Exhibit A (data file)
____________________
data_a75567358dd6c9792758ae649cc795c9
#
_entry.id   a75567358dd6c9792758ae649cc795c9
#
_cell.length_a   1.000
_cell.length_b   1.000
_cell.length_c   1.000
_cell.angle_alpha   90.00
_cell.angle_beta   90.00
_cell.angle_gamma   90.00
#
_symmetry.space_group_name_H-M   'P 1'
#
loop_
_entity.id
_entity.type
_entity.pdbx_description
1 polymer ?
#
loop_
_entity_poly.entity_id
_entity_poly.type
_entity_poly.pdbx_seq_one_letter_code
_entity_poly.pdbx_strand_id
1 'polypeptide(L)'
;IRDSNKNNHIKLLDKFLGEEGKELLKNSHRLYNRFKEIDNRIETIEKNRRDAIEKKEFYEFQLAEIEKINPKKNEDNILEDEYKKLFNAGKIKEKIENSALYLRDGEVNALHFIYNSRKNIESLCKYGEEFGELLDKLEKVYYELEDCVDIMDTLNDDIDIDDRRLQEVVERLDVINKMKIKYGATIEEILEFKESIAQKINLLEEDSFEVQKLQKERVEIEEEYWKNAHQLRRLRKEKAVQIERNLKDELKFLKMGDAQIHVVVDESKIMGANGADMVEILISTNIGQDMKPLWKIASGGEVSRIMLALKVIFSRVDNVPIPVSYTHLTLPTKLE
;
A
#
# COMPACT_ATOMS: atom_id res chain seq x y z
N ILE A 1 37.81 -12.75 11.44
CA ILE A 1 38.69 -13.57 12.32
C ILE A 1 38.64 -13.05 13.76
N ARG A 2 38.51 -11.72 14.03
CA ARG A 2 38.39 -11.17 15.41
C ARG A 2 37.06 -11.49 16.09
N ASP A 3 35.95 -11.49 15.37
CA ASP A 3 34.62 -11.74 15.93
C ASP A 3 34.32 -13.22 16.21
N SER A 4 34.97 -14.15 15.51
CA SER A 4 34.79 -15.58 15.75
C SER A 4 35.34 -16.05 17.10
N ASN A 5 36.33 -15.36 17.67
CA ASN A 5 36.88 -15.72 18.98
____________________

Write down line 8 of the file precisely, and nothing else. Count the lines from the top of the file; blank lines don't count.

_cell.angle_alpha   90.00